American triathlete Linsey Corbin chats with Inside Triathlon editor-in-chief Courtney Baird about the successes of her 2010 season, her first win of 2011 and what lies ahead for this season.
Last year Inside Triathlon magazine gave readers access to the story behind Linsey Corbin’s first Ironman win. It has been several months since we broke the story, and we wanted to catch up with Corbin to see what she’s been up to. After winning Ironman Coeur d’Alene in 2010, Corbin went on to a solid performance in Kona, set an Ironman PR of 9:05 at Ironman Arizona and won the first race of her 2011 season: Ironman 70.3 Pucon.
Triathlete.com: So what have you been up to since you were an Inside Triathlon magazine cover girl?
Linsey Corbin: Some things have changed. Some things have stayed the same. Mainly I have been enjoying living the dream in Missoula, Mont.! I am a professional triathlete, and rarely does it seem like a “job.” Highlights have included winning my first Ironman, meeting and working with my new coach, Matt Dixon, some epic training days, and spending time with my friends, family and awesome training partners. Recently, I wrapped up 2010 with a couple of solid performances before taking some down time to enjoy friends, family, great beer and good food. It’s good for the soul. Now I’m back at it. I am training in Tucson, Ariz., this winter and laying the groundwork for my 2011 season.
Triathlete.com: Congratulations on Ironman 70.3 Pucón. How does it feel to win your first race of the season?
LC: Thank you! It’s a great start. I was a little worried in the weeks before the race—not exactly the ideal training environment with the holidays, a trip to New Orleans, and snowy preparations in Montana. But once again it shows that there is more to this distance than just physical fitness. This is a big change from how I prepared and raced this time last year.
Triathlete.com: The weather down in Chile was really bad this year, with lots of rain. How are you able to stay mentally focused when things get unpredictable like that?
LC: Ironically, I told Chris [my husband] two days before the race that I hope the weather gets worse before it gets better. Since most of my training in based in Montana, I embrace tough conditions. It helps break up the course. The Montana temperature was 5 [degrees Fahrenheit] when we boarded the plane. I thought raining and 45 [degrees Fahrenheit] felt pretty good. I wish we could have swum, but you have to remain focused no matter what changes the race brings.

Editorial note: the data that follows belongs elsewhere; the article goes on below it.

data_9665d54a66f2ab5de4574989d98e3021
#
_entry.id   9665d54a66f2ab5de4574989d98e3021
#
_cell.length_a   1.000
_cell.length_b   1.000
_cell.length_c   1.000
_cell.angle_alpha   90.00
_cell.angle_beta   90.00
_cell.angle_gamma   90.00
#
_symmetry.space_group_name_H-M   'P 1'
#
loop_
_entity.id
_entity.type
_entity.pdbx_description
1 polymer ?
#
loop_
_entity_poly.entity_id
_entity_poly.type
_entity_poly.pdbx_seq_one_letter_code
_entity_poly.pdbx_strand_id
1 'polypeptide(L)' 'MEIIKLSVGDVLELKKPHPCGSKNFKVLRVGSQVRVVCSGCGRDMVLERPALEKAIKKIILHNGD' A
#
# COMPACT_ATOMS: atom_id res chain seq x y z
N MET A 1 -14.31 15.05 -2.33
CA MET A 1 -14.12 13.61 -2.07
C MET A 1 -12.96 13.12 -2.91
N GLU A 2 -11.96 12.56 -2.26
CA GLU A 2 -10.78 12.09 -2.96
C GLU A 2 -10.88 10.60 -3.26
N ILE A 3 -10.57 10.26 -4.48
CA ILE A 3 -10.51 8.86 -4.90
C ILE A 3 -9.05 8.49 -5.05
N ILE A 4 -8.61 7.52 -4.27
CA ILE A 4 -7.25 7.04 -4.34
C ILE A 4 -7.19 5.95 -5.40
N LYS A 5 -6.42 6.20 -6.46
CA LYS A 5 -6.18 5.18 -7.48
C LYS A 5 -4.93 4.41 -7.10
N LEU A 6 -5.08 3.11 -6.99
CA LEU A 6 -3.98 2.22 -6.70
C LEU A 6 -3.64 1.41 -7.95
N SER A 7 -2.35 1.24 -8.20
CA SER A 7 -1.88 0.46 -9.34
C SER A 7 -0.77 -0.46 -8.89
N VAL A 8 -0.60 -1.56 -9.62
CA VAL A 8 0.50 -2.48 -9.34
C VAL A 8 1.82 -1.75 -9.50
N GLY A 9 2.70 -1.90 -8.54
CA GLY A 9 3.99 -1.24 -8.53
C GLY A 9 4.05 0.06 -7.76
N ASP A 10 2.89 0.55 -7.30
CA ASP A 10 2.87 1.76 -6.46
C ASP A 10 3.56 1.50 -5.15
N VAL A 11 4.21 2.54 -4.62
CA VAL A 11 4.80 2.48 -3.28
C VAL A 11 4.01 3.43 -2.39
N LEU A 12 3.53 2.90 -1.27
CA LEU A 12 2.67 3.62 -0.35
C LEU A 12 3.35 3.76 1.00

Triathlete.com: Getting down to Chile requires a lot of travel. Do you have any tips for athletes in terms of avoiding or getting over jet lag?
LC: Sleep. It’s a family joke that when we see someone sleeping on a plane, we say, “Oh look, it’s Linsey.” I’m fortunate that I sleep well on moving vehicles. Don’t focus on time zones, focus on the number of hours of sleep. Listen to your body. I like to travel a good few days before the race to let your body naturally adjust. Don’t try to be a square peg fitting in a round hole.
Triathlete.com: Can you let us know how things went in Kona for you? What did you learn from the experience and what will you take from it for this year?
LC: As far as my performance went, my total time was 15 minutes faster than in ’09 and my finish was 1 place lower. I always focus on time because I can’t control how fast the competition will go. Am I happy with the outcome? Not particularly. Did I give it my best effort? Yes, indeed.
My coach, Matt Dixon, and I are still learning what makes me tick. At that point (Kona 2010) we had been working together less than a year, and finding the right recipe takes time. That’s the beauty of this sport. Small changes make a big difference. We made some changes for Arizona and it worked. I nearly broke the 9-hour mark and had my best Ironman performance to date.
Kona is a special place. It’s these humbling experiences that make you come back for more.
Triathlete.com: Now that the WTC has instituted its Kona points system, has your race schedule changed much? Or is it pretty much business as usual?
LC: It’s business as usual. To some extent, my schedule mirrors last year’s. I am looking forward to racing the US Ironman Championships—Ironman Texas. I am also excited about the opportunity to give my best effort to defend my title at Ironman Coeur D’Alene.
Triathlete.com: Is there anything else you’d like to add or let us know?
LC: Enjoy the journey. Never give up. Always move forward. Picture yourself where you want to be—and give your best effort to get there.
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